Did you know that?
Until I was diagnosed myself, I had no idea that January was the awareness month, the ribbon color was teal, or pretty much anything else about the disease because cervical cancer was something that happened to somebody else until it happened to me.
Nobody talks about cervical cancer. I never see teal ribbons on t-shirts or minivans. ABC doesn't run cervical cancer awareness commercials during Grey's Anatomy. Not even Oprah talks about it.
That needs to change because over 4,000 women die each year from cervical cancer. I know because I was almost one of them.
When I was first diagnosed, I wondered if it was my fault. That's the common misconception about cervical cancer that perpetuates the silence.
Most cervical cancers can be linked to HPV, a virus that 80 percent of women have been exposed to in their lifetime, so it's a little more common than you might think. I've never been a math person, but in this case, I'll make an exception. Let's crunch some numbers:
The 2009 census estimated that over 315 million people were living in the United States and 50.7 percent of them were women. So divide the population in half, calculate 80 percent, that's roughly 126 million women who have been or who will be exposed to HPV. Chances are you might be one of them.
So why are we not talking about this again?
There are a few things that you can do to decrease your risk for HPV such as, ahem, safety first (please don't make me go into any more detail, mmm'k?) and limiting your sexual partners. These measures do not eliminate your risk for HPV but will reduce it. For example, a thirty-something at my oncologist's office has had only one sexual partner (her husband) but has HPV. It can happen to anyone.
If you are under the age of 25, you can also get vaccinated against the strands of HPV most commonly associated with cervical cancer. Ironically, when my daughter got her vaccination, I had cervical cancer and didn't know it.
But remember, not having HPV does not eliminate your risk completely. I was never diagnosed with HPV, but I was diagnosed with cervical cancer. I'm the one-percent.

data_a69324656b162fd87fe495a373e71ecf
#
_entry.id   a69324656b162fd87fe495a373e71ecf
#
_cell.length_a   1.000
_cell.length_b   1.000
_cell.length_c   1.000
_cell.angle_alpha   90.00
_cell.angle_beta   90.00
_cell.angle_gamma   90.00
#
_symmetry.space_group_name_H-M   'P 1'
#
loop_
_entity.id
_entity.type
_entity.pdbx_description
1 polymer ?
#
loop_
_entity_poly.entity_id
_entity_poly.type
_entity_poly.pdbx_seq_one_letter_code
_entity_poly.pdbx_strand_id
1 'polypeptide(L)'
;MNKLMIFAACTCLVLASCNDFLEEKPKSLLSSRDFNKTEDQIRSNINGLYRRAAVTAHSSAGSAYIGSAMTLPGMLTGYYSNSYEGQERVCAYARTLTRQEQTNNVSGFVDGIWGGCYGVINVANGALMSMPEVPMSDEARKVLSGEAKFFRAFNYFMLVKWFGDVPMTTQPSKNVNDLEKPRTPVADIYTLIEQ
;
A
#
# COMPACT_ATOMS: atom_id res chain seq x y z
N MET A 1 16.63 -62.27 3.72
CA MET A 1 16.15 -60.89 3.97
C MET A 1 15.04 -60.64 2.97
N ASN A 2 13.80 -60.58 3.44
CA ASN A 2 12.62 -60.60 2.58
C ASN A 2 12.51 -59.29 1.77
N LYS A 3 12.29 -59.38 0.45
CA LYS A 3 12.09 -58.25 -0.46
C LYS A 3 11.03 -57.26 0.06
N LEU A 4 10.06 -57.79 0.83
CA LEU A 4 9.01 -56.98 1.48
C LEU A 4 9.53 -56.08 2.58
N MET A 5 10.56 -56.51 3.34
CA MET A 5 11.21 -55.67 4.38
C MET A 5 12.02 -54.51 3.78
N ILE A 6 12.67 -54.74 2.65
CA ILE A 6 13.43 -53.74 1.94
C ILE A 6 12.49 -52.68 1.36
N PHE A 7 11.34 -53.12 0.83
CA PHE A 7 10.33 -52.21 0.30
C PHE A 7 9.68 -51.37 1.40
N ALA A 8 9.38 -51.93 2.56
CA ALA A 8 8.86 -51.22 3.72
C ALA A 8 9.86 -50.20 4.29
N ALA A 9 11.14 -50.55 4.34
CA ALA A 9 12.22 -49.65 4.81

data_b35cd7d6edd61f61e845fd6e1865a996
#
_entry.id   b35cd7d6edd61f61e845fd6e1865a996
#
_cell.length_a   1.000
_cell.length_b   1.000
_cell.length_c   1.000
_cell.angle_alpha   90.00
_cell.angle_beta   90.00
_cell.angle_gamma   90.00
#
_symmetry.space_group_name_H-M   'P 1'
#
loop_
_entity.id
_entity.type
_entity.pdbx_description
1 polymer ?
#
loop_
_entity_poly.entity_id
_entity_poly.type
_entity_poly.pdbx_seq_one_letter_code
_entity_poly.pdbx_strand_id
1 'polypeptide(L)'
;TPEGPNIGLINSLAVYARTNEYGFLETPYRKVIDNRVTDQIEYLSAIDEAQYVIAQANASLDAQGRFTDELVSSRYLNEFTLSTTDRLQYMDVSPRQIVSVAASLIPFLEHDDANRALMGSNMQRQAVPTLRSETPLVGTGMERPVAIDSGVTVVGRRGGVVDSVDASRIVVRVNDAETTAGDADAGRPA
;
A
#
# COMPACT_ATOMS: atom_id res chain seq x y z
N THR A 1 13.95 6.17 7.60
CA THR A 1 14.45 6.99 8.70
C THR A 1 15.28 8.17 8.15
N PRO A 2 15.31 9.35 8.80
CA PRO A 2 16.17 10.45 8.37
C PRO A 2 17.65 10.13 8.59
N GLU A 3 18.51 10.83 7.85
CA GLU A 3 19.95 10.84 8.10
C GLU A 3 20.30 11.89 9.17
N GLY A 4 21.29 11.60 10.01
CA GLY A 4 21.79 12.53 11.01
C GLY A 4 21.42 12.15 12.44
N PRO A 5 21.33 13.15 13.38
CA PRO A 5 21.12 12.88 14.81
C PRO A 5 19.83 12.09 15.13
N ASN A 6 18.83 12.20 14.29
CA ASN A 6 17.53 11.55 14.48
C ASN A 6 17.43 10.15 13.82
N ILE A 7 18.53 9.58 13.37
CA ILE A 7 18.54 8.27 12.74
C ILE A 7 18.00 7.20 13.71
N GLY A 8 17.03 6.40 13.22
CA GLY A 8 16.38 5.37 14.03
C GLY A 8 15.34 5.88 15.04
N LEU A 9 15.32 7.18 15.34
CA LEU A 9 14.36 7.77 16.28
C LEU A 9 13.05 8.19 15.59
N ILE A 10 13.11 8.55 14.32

The best thing that you can do to protect yourself against cervical cancer is to have an annual pap smear.
That's how I was diagnosed. I had no risk factors and had never had an abnormal pap. My only physical symptom was feeling a little more tired than usual. I had no pain or bleeding. I walked into the OB-GYN's office without a care in the world.
I expected to get the "everything is fine" postcard in the mail, but instead, I got a phone call to schedule a biopsy. It's sort of the same thing except that one is no big deal and the other one makes you cry yourself to sleep.
A preventive exam is the only reason that I caught my cervical cancer early. If I had missed an annual pap or two, we'd be having a completely different conversation right now.
Today, I can officially say that I'm a cancer survivor. My second pathology report showed all clear margins, meaning, it looks like they got all the cancer out. I will continue to have tests every three months, but that initial report was pretty crucial.
Several people have said to me, "You're such a fighter; I knew you would beat this." or "Cancer didn't stand a chance against you!". And although I appreciate the compliment they're trying to pay, those words make me feel so guilty, too.
See, the human spirit is designed to fight, and we all have that fight down deep inside us, but I had early detection on my side, and not everybody gets that chance. If I was diagnosed with Stage 4 cancer instead, my desire to live would not have been any less, but my statistical chances of beating it definitely would have been.
Women, the good news about cervical cancer is that you can catch it early and that's what makes this disease so curable. One preventive exam saved my life and it can save your's, too.
Have you had an exam in the past year? What?! No? Girl, don't make me call your Mama on you!
If you haven't had a preventive exam lately, pick up the phone and make that appointment right now. Pretty please? It might just save your life.
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